Israel
and the future Palestinian state so as to place Israeli Arab towns within the Palestinian state, an idea originally suggested by Israeli politician Avigdor Liberman.[35] Her record for pragmatism as foreign minister earned her a high level of respect among US, European, and even Arab diplomatic circles, that has lasted even after she left the post.[18]

Livni and U.S. Secretary of State Hillary Rodham Clinton, 2009

After the March 2006 Knesset
Knesset
election, she was described as "the second most powerful politician in Israel".[36] Livni is the second woman in Israel
Israel
to hold the post of foreign minister, after Golda Meir. In 2007, she was included in the Time 100
Time 100
Most Influential People in the World.[37] Forbes
Forbes
ranked her the 40th most powerful woman in the world in 2006,[38] 39th in 2007,[39] and 52nd in 2008.[40] Livni became the first Israeli cabinet minister to explicitly differentiate Palestinian guerrilla attacks against Israeli military targets from terrorist attacks against civilians. In an interview on the US television news show Nightline, recorded on 28 March 2006, Livni stated, "Somebody who is fighting against Israeli soldiers is an enemy and we will fight back, but I believe that this is not under the definition of terrorism, if the target is a soldier."[41]

Livni meets with President George W. Bush

In 2007, she met with Palestinian prime minister, Salam Fayyad, to discuss "improving the lives of the Palestinian people, without compromising Israel's security."[42] On 2 May 2007, Livni called for Olmert's resignation in the wake of the publication of the Winograd Commission's interim report criticizing Olmert and Defense Minister Ehud Barak
Ehud Barak
for their handling of the Second Lebanon War
Second Lebanon War
in 2006. She offered herself as leader of Kadima
Kadima
if Olmert decided to step down, and asserted her confidence in her ability to defeat him in a party election should he decline.[43][44] However, her call was ignored by Olmert and her decision to stay in the Cabinet sparked some controversy.[45] In 2008, Livni condemned a photomontage of Pope Benedict XVI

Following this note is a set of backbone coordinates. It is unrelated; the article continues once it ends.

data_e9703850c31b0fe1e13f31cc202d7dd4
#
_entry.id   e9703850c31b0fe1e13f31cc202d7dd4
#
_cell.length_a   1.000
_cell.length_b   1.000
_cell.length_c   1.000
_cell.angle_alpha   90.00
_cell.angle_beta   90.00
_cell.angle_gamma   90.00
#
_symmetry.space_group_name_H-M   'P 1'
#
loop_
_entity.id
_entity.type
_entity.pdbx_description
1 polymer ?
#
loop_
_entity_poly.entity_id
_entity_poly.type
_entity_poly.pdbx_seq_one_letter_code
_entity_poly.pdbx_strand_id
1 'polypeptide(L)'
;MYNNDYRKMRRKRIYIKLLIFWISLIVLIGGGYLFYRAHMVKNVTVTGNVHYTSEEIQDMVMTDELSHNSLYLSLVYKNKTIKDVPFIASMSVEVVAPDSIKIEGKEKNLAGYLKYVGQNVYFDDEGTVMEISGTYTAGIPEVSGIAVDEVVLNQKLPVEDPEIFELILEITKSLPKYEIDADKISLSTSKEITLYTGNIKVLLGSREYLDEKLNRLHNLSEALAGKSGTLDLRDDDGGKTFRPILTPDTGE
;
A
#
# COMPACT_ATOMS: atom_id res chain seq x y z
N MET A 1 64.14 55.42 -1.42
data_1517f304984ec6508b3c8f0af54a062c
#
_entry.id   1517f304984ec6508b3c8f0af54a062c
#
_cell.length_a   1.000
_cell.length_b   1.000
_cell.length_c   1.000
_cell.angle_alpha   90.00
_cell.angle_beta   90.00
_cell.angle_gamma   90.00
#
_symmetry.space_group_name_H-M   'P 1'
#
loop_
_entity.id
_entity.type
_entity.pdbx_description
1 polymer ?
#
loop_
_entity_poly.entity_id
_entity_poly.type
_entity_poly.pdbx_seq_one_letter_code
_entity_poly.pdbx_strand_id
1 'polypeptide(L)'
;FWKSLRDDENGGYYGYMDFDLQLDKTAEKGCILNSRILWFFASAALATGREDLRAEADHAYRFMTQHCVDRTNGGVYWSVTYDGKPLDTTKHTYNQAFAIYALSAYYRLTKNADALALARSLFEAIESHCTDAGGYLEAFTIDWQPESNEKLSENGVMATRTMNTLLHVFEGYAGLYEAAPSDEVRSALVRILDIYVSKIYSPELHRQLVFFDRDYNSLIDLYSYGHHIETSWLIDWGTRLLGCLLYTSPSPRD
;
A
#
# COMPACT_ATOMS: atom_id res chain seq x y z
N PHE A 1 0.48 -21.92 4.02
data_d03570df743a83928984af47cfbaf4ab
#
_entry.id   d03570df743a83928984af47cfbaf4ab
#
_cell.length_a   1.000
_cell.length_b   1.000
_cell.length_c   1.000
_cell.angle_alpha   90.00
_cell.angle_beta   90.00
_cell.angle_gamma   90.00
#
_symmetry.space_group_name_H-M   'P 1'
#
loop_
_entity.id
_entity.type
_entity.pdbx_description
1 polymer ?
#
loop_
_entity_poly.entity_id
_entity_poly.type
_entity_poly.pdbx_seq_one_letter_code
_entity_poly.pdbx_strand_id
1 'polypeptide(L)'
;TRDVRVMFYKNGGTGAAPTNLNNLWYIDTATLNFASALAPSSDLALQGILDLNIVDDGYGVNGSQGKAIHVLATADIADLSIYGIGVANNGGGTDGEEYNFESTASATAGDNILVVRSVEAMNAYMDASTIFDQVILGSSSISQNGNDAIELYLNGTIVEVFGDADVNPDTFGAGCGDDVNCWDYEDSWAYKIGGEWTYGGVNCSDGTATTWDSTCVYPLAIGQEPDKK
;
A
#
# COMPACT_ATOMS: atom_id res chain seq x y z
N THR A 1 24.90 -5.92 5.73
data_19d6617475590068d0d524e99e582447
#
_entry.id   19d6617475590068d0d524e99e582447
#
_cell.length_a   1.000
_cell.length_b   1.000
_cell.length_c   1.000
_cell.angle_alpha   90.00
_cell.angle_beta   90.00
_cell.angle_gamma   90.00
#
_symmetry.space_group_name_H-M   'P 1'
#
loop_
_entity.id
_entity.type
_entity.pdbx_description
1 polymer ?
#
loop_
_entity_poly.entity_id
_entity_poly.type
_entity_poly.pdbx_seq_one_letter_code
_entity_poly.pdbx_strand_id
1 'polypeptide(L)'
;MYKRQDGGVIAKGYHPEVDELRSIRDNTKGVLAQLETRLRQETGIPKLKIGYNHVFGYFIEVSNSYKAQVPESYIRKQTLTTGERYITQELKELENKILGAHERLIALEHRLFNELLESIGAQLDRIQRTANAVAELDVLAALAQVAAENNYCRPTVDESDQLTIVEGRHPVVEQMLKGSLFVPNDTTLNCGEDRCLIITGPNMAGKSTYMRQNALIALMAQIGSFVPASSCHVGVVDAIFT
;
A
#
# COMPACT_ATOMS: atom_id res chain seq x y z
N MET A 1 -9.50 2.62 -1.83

Benedict XVI
with a swastika displayed on his chest, which was published on a website run by supporters of her Kadima
Kadima
party.[46] 2008–2009: Candidate for Prime Minister[edit]

Youth for Tzipi Livni
Tzipi Livni
party 2009.

Kadima
Kadima
leadership victory[edit] Facing multiple criminal investigations for corruption, Ehud Olmert announced his intention to resign his post as prime minister following a Kadima
Kadima
leadership election, which was held on 17 September 2008. Livni and Shaul Mofaz
Shaul Mofaz
emerged as the main rivals for the leadership.[47] Livni won the Kadima
Kadima
leadership election by a margin of just 431 votes (1%).[48][49] Palestinian peace negotiators were reportedly pleased with the result.[50] Forming a government[edit] As the new leader of the ruling party, Livni became prime-minister designate. Upon declaring victory, she stated "the national responsibility (bestowed) by the public brings me to approach this job with great reverence."[51] On 21 September 2008, Olmert formally resigned in a letter submitted to president Shimon Peres, and the following day Peres formally asked Livni to form a new government.[52][53] Livni faced tough negotiations with Kadima's coalition partners, particularly the Shas
Shas
party, which had set conditions for joining a Livni government, including an increase in child allowances to Haredi communities, and a vow not to negotiate the status of Jerusalem
Jerusalem
during peace talks with the Palestinians.[54][55] Livni was able to sign a coalition agreement with the Labor party, led by former prime minister Ehud Barak,[56] but on October 26, informed the President that she was unable to form a government and suggested Israel
Israel
go to elections. Livni cited her unwillingness to sell out her principles just to become prime minister, stating, "I was willing to pay a price to form a government, but I was never willing to risk the political and economic future of Israel. If someone is willing to sell out his principles for the job, he is not worthy of it."[57] For its part, Likud, the main opposition party led by Benjamin Netanyahu, lobbied Shas
Shas
and other parties essential to Livni's government to support early elections.[58] 2009 elections[edit]

Kadima
Kadima
youth activists, 2009

In February 2009 Israel
Israel
held elections for the Knesset. Livni, foreign minister and head of the Kadima
Kadima
party, campaigned against Benjamin Netanyahu
Netanyahu
of the Likud
Likud
party to lead the new government. While election results gave Kadima
Kadima